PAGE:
The importance of a robust password strategy

The importance of having a robust password strategy, both for private individuals and businesses, has once again been brought to the fore following last week’s episode of Panorama. The programme investigated the hidden dangers of smart devices including, kettles, heating systems, keyless cars, CCTV cameras and baby monitors, as well as others.

One couple featured in the programme found themselves having been watched as they went about their daily lives by others across the globe, via the camera technology they had installed, thinking it would make them more secure. According to Colin Tankard, MD of data security company, Digital Pathways, the way to counter this kind of hacking activity is to ensure strong, sensible, passwords are used so that the hacker cannot easily gain access to devices and take control of them.

I continually talk about the need for better password usage. It astounds me how many passwords remain as ‘password’ or ‘1234’, it’s offering the most unskilled hacker a walk in the park, let alone a professional one,” said Tankard. “We must start to think about checking what and who is attached to our network. So often people do not log onto their home router and look at what devices are connected. This is a simple thing to do and, over time, you can name the devices you know, such as your mobile phone, Sky box, PC etc., thus detecting anything new. This ‘new’ device could easily be a hackers computer now connected to your network, watching what you are sending and to whom”.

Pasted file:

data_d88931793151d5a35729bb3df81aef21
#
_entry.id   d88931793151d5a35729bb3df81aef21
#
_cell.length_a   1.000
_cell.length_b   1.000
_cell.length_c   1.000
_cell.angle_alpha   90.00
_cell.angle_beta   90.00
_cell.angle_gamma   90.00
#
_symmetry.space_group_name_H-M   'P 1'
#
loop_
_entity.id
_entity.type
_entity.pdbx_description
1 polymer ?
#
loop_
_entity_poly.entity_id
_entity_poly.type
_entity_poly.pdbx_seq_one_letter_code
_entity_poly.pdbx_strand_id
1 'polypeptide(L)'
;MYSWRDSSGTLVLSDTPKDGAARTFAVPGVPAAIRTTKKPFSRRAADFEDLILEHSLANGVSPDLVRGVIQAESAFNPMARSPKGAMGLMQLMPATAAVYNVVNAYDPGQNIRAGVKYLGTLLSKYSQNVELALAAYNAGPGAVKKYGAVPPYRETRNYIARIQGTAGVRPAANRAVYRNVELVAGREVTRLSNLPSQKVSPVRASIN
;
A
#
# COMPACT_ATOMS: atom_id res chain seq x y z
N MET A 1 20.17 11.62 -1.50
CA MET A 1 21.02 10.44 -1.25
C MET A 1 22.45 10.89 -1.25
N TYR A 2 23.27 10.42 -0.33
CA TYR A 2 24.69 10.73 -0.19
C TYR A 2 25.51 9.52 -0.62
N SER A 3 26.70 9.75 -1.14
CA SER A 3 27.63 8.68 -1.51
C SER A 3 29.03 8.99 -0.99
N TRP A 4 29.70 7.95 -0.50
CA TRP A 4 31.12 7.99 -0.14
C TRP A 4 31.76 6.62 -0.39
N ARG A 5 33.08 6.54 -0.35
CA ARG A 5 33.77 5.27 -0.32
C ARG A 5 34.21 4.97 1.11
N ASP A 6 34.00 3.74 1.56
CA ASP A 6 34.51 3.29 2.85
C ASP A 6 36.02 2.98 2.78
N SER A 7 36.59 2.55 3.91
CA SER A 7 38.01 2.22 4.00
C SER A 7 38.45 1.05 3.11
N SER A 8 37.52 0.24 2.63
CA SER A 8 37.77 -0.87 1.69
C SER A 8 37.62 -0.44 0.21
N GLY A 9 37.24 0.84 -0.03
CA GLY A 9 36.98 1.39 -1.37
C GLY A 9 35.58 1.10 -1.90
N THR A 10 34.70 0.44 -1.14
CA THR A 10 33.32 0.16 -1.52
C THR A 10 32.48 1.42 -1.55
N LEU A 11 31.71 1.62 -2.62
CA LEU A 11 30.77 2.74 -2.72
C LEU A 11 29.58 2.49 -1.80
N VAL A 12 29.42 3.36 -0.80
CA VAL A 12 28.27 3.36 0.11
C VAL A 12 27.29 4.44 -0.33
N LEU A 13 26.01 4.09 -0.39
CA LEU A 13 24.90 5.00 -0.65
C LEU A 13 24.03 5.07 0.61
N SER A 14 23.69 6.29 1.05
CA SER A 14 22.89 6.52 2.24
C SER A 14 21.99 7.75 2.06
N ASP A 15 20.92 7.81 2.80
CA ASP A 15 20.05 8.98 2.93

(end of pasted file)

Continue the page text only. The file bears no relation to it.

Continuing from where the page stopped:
Businesses should deploy smarter forms of user authentication such as tokens or certificates or authentication software such as biometrics; in time, these will become the norm. But, for now, we are challenged in having a uniform standard of authentication, as there are so many different formats with vendors fighting to get theirs recognised. One only needs to look at the range of authentication techniques used within personal banking to see there are few standards.

The biggest issue is how some manufacturers are installing old, insecure technology into very modern devices. The WiFi kettle is the latest gadget but internally it uses parts from modem technology going back to the 80s. This core technology has next to no security and uses well know codes to bypass even the basic protection.

What is needed is security to be built in at the core and to be as robust as possible. In this way, the security of the device can be better judged, updated and even added to, thus giving some future proofing, but certainly allowing for updates and modifications, should the need arise. “Security needs to be at the core of our technology design, there is no point in having the ‘latest and greatest’ if it will bring down your network or, steal your money,” concludes Tankard.

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